"Getting back to simple home cooking"
All recipes calling for venison will also work for deer, antelope, elk and moose.
For tougher cuts of meat they may be cooked in a crockpot, marinated, ground for hamburger or sausage or pounded with a meat mallot.
Wild Potato Salad
Any leftover venison will work with this. This recipe dates back before the 1920's but is still just as good today.
1-2 c. cold, cooked venison roast, cubed (leftovers)
1-2 c. cooked red potatoes, cubed
1 sm. onion, diced
2 hard cooked eggs, cubed
1/2 c. celery, diced
1 green pepper, chopped
2/3 c. mayonnaise
2 tsp. prepared yellow mustard
salt to taste
1/4 tsp. pepper
Mix salad ingredients in a large bowl. Mix sauce and pour over salad. Mix to combine.
Pheasant in Cream Gravy
This is my favorite way to prepare pheasant or partridge. My mom remembers her Aunt Ollie making this when she was just a little kid, some 70-75 years ago. My Great-Aunt Ollie insisted on making it with partridge, however.
2 pheasants or 4 partridge, cut up
1/2 c. flour
1 tsp. salt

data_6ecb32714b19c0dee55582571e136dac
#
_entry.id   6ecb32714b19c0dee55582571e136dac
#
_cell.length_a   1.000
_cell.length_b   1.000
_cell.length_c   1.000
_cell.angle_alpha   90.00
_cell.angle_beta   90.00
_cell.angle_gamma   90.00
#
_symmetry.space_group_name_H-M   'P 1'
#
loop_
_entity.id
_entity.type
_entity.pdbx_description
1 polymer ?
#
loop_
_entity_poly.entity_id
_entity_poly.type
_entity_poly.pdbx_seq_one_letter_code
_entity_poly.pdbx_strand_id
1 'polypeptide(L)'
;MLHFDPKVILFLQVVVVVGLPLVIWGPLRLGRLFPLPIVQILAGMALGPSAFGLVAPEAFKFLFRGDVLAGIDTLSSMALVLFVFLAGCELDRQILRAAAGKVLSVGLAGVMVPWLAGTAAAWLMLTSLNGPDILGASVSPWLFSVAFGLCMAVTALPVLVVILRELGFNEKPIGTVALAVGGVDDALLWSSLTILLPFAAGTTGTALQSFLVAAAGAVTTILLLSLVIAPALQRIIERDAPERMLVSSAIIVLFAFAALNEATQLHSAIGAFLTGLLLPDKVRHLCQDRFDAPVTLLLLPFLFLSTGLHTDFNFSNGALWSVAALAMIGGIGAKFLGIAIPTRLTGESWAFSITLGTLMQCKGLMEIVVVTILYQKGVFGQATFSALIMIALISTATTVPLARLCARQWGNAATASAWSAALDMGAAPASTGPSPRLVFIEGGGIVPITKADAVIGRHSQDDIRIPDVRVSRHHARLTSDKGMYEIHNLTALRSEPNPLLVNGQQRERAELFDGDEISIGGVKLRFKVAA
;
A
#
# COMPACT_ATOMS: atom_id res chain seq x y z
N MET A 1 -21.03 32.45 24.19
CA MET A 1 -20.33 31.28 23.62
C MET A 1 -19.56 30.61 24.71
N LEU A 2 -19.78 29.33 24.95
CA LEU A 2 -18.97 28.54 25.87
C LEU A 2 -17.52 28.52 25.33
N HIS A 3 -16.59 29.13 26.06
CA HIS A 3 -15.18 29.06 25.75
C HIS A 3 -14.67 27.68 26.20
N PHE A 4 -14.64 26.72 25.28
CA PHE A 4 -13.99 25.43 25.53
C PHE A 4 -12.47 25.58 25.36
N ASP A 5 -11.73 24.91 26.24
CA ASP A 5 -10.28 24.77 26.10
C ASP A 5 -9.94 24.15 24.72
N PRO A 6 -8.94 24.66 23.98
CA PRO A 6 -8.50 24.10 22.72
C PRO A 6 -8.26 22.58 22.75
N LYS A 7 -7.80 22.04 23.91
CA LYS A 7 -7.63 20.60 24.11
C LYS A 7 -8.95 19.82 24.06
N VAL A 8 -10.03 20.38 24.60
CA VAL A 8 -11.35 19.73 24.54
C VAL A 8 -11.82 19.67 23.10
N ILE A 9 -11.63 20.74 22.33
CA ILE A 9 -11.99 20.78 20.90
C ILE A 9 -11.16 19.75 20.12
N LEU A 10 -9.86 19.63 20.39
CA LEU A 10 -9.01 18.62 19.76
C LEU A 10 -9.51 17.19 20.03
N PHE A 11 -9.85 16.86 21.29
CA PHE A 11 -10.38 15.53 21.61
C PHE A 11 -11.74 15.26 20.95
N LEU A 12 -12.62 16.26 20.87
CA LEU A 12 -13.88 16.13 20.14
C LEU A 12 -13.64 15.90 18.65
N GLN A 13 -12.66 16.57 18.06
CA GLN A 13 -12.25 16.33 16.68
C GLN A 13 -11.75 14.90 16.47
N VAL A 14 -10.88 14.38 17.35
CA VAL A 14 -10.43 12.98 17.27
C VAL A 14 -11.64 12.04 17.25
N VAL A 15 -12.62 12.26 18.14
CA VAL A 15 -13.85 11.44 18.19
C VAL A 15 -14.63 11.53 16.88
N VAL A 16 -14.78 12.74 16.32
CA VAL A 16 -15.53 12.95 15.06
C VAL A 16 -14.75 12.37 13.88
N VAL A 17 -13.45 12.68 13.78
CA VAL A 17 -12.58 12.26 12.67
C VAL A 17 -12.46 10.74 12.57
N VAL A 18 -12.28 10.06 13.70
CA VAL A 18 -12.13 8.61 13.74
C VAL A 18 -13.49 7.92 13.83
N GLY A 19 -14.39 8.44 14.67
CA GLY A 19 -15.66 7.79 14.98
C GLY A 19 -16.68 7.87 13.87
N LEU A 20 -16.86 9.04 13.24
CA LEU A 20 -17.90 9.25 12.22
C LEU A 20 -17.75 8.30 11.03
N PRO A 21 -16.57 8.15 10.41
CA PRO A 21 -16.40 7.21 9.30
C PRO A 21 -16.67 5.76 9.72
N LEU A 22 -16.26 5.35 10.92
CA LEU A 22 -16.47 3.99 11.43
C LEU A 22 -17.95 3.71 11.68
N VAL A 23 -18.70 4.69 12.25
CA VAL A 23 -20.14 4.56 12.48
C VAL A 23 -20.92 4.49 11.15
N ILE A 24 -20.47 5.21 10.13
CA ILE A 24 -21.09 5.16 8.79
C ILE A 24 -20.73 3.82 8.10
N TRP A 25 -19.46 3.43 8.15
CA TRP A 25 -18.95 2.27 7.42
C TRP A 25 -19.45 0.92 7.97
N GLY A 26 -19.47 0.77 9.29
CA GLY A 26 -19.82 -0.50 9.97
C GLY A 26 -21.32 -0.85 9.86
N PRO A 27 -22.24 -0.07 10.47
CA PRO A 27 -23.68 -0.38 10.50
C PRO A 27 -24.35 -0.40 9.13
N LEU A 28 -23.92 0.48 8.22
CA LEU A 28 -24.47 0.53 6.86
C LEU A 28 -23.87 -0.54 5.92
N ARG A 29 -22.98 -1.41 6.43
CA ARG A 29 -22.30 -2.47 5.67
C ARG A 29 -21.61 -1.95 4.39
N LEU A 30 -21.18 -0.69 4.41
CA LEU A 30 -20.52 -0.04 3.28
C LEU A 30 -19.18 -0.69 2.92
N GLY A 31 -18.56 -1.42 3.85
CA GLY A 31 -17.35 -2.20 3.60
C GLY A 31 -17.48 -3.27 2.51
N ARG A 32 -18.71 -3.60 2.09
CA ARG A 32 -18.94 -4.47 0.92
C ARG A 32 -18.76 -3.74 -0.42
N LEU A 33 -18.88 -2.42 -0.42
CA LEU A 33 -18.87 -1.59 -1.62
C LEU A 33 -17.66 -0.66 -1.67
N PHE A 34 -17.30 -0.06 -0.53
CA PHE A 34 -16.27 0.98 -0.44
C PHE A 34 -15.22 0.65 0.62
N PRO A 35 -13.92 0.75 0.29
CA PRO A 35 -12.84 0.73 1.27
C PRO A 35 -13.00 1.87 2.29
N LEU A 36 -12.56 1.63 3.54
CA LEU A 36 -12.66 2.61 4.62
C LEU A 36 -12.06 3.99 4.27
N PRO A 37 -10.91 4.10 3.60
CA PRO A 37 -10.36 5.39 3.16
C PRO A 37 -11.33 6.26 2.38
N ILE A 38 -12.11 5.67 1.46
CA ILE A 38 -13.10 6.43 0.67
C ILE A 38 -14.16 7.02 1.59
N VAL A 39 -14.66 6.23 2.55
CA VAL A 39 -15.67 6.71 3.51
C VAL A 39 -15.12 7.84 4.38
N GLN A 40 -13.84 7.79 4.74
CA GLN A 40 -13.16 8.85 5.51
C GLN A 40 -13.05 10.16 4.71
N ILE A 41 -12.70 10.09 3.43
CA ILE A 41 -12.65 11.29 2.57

1/4 tsp. pepper
2 Tb. butter
2 Tb. olive oil
2 c. half & half
1 sm. onion, chopped
1/4 tsp. dried thyme leaves
Mix together flour, salt and pepper in a large ziploc bag.
Add pheasant pieces and shake to coat. Reserve 3 Tb. of seasoned flour, after coating pheasant, for gravy.
In Dutch oven, heat butter and oil over med. heat. Add pheasant pieces and brown on all sides. Brown pieces in 2 batches, if necessary. Remove pheasant from Dutch oven.
Remove Dutch oven from heat. Stir in reserved flour and mix into fryings. Add half & half. Cook over med./low heat, stirring constantly, just until mixture bubbles.
Return pheasant pieces to pan. Add thyme and onions. Gently mix to coat.
Cover and Bake at 300 degrees for 1 1/2 to 2 hrs. until pheasant is tender.